Of(v), prep. [AS. of of, from, off; akin to D. & OS. af, G. ab off, OHG. aba from, away, Icel., Dan., Sw., & Goth. af, L. ab, Gr. , Skr. apa. Cf. Off, A- (2), Ab-, After, Epi-.] In a general sense, from, or out from; proceeding from; belonging to; relating to; concerning; -- used in a variety of applications; as:
1. Denoting that from which anything proceeds; indicating origin, source, descent, and the like; as, he is
of a race of kings; he is
of noble blood.
That holy thing which shall be born of thee shall be called the Son of God.Luke i. 35.
I have received of the Lord that which also I delivered unto you.1 Cor. xi. 23.
2. Denoting possession or ownership, or the relation of subject to attribute; as, the apartment
of the consul: the power
of the king; a man
of courage; the gate
of heaven. "Poor of spirit."
3. Denoting the material of which anything is composed, or that which it contains; as, a throne
of gold; a sword
of steel; a wreath
of mist; a cup
4. Denoting part of an aggregate or whole; belonging to a number or quantity mentioned; out of; from amongst; as,
of this little he had some to spare; some
of the mines were unproductive; most
of the company.
It is of the Lord's mercies that we are not consumed.Lam. iii. 22.
It is a duty to communicate of those blessings we have received.Franklin.
5. Denoting that by which a person or thing is actuated or impelled; also, the source of a purpose or action; due to; as, they went
of their own will; no body can move
of itself; he did it
For it was of the Lord to harden their hearts.Josh. xi. 20.
6. Denoting reference to a thing; about; concerning; relating to; as, to boast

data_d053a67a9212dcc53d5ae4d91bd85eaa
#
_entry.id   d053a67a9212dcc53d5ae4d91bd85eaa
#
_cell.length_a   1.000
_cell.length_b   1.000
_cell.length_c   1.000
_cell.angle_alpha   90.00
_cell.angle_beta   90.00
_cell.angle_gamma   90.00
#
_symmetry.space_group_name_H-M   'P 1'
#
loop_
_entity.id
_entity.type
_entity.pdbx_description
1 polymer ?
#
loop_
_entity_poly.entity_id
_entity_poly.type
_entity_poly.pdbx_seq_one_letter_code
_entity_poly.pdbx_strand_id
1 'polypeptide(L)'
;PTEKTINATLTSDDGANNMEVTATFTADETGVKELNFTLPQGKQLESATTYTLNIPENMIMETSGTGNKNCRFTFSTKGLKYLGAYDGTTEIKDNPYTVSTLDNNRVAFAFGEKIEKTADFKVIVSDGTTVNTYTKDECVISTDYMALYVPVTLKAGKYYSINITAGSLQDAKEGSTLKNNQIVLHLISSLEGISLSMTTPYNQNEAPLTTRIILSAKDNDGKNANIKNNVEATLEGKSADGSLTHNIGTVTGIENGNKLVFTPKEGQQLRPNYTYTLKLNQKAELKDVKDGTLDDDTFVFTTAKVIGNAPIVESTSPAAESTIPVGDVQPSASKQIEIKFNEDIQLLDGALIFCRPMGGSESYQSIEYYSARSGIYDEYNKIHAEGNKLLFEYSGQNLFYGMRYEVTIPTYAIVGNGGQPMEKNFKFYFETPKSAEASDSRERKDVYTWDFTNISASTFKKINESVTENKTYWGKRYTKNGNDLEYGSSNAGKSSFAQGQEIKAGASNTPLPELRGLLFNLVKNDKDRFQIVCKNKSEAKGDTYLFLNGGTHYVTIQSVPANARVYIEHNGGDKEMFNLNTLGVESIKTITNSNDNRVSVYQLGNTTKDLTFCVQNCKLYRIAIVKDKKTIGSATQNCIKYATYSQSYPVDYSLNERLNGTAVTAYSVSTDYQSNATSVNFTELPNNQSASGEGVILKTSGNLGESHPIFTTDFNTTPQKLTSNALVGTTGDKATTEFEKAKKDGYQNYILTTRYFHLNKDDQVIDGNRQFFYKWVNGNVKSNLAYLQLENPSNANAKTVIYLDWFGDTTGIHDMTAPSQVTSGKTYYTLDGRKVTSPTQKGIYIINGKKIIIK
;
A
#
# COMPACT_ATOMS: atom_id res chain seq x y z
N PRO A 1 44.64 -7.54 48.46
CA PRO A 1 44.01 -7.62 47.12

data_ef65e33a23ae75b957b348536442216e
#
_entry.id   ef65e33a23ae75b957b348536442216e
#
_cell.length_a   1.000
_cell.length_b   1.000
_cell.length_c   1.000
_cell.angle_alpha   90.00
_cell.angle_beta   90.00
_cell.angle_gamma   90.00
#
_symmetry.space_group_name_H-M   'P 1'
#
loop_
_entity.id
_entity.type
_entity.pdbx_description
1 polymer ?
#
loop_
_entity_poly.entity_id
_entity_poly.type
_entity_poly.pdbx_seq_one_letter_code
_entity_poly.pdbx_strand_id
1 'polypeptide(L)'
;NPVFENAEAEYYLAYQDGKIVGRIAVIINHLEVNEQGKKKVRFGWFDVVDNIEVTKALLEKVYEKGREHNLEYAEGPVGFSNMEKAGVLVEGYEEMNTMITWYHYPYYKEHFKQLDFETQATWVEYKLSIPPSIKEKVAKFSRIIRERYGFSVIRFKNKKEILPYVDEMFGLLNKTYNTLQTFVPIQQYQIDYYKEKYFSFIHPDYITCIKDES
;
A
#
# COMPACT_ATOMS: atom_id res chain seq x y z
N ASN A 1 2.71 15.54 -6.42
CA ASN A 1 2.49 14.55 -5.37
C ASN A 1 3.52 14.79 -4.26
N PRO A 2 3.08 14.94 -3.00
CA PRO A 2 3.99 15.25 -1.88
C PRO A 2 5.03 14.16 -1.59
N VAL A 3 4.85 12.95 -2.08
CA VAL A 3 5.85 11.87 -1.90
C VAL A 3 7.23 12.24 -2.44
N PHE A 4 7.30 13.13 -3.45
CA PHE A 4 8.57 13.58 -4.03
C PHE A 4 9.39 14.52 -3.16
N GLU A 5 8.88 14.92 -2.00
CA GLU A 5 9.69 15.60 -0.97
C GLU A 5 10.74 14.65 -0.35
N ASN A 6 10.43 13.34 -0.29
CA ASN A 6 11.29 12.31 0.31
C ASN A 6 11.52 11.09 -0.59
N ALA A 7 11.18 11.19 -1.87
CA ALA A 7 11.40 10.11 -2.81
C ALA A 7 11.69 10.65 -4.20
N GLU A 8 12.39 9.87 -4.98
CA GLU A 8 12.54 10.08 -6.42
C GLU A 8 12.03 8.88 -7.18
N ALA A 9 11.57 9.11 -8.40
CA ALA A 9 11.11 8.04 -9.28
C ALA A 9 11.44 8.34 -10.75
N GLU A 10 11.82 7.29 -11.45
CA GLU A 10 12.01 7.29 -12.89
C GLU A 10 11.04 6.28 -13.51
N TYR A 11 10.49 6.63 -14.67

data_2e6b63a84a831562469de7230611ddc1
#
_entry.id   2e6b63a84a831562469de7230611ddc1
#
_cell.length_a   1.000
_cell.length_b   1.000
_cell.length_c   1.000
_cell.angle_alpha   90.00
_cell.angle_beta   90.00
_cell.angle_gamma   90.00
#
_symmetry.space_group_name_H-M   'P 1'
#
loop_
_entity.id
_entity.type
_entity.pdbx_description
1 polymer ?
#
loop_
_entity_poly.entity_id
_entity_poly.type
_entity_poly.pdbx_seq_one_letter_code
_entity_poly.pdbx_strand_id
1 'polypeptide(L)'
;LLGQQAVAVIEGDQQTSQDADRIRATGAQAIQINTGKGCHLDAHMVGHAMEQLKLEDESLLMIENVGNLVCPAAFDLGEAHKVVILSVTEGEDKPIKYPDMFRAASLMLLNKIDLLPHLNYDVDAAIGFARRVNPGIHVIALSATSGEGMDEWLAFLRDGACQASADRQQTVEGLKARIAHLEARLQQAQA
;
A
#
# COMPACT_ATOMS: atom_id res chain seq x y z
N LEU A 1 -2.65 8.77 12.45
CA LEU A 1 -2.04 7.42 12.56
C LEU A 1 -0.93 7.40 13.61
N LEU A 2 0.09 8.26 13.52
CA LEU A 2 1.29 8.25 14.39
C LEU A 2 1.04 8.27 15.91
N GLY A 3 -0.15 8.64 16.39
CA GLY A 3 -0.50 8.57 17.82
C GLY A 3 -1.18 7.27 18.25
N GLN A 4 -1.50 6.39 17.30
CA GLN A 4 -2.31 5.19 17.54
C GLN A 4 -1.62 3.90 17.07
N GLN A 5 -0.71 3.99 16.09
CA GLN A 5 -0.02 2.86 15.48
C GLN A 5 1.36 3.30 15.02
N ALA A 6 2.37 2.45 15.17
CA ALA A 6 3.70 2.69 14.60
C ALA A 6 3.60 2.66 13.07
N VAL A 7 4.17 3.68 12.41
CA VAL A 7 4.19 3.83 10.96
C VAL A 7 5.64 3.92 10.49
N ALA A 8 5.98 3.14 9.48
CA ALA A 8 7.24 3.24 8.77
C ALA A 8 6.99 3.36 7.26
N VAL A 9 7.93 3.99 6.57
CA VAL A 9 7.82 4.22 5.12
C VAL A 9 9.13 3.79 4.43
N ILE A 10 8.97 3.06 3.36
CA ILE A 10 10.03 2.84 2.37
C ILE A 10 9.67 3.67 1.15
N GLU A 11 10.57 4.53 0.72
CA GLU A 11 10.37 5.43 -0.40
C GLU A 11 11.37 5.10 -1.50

of one's achievements; they talked
of many things.
Knew you of this fair work?Shak.
7. Denoting nearness or distance, either in space or time; from; as, within a league
of the town; within an hour
of the appointed time.
8. Denoting identity or equivalence; -- used with a name or appellation, and equivalent to the relation of apposition; as, the continent
of America; the city
of Rome; the Island
9. Denoting the agent, or person by whom, or thing by which, anything is, or is done; by.
And told to her of [by] some.Chaucer.
He taught in their synagogues, being glorified of all.Luke iv. 15.
[Jesus] being forty days tempted of the devil.Luke iv. 1, 2.
The use of the word in this sense, as applied to persons, is nearly obsolete.
10. Denoting relation to place or time; belonging to, or connected with; as, men
of Athens; the people
of the Middle Ages; in the days
11. Denoting passage from one state to another; from.
[Obs.] "O miserable of happy."
12. During; in the course of.
Not be seen to wink of all the day.Shak.
My custom always of the afternoon.Shak.
Of may be used in a subjective or an objective sense. "The love of God" may mean, our love for God, or God's love for us.
From is the primary sense of this preposition; a sense retained in off, the same word differently written for distinction. But this radical sense disappears in most of its application; as, a man of genius; a man of rare endowments; a fossil of a red color, or of an hexagonal figure; he lost all hope of relief; an affair of the cabinet; he is a man of decayed fortune; what is the price of corn? In these and similar phrases, of denotes property or possession, or a relation of some sort involving connection. These applications, however all proceeded from the same primary sense. That which proceeds from, or is produced by, a person or thing, either has had, or still has, a close connection with the same; and hence the word was applied to cases of mere connection, not involving at all the idea of separation.
Of consequence, of importance, value, or influence. --
Of late, recently; in time not long past. --
Of old, formerly; in time long past. --
Of one's self, by one's self; without help or prompting; spontaneously.
Why, knows not Montague, that of itselfShak.
England is safe, if true within itself?
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Wed 13th November 2019